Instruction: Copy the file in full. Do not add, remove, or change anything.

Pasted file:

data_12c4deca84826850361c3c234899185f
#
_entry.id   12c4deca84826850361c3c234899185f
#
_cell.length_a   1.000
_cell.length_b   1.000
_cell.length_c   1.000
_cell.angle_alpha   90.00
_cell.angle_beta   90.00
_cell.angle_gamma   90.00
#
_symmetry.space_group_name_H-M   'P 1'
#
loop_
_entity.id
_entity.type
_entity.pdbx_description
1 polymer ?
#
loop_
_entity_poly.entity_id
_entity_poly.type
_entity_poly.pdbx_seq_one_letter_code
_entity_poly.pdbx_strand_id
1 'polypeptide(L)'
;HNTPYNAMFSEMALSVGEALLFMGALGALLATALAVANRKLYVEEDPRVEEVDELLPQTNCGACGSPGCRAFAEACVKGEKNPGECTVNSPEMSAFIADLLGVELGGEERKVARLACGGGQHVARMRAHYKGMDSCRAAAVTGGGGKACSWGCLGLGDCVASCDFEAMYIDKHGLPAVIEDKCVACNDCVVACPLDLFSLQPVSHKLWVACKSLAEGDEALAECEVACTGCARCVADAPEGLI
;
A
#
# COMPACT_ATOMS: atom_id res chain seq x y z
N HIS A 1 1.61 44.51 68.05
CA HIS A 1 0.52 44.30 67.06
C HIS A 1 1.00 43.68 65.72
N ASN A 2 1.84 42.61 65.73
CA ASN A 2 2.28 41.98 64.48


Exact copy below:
data_12c4deca84826850361c3c234899185f
#
_entry.id   12c4deca84826850361c3c234899185f
#
_cell.length_a   1.000
_cell.length_b   1.000
_cell.length_c   1.000
_cell.angle_alpha   90.00
_cell.angle_beta   90.00
_cell.angle_gamma   90.00
#
_symmetry.space_group_name_H-M   'P 1'
#
loop_
_entity.id
_entity.type
_entity.pdbx_description
1 polymer ?
#
loop_
_entity_poly.entity_id
_entity_poly.type
_entity_poly.pdbx_seq_one_letter_code
_entity_poly.pdbx_strand_id
1 'polypeptide(L)'
;HNTPYNAMFSEMALSVGEALLFMGALGALLATALAVANRKLYVEEDPRVEEVDELLPQTNCGACGSPGCRAFAEACVKGEKNPGECTVNSPEMSAFIADLLGVELGGEERKVARLACGGGQHVARMRAHYKGMDSCRAAAVTGGGGKACSWGCLGLGDCVASCDFEAMYIDKHGLPAVIEDKCVACNDCVVACPLDLFSLQPVSHKLWVACKSLAEGDEALAECEVACTGCARCVADAPEGLI
;
A
#
# COMPACT_ATOMS: atom_id res chain seq x y z
N HIS A 1 1.61 44.51 68.05
CA HIS A 1 0.52 44.30 67.06
C HIS A 1 1.00 43.68 65.72
N ASN A 2 1.84 42.61 65.73
CA ASN A 2 2.28 41.98 64.48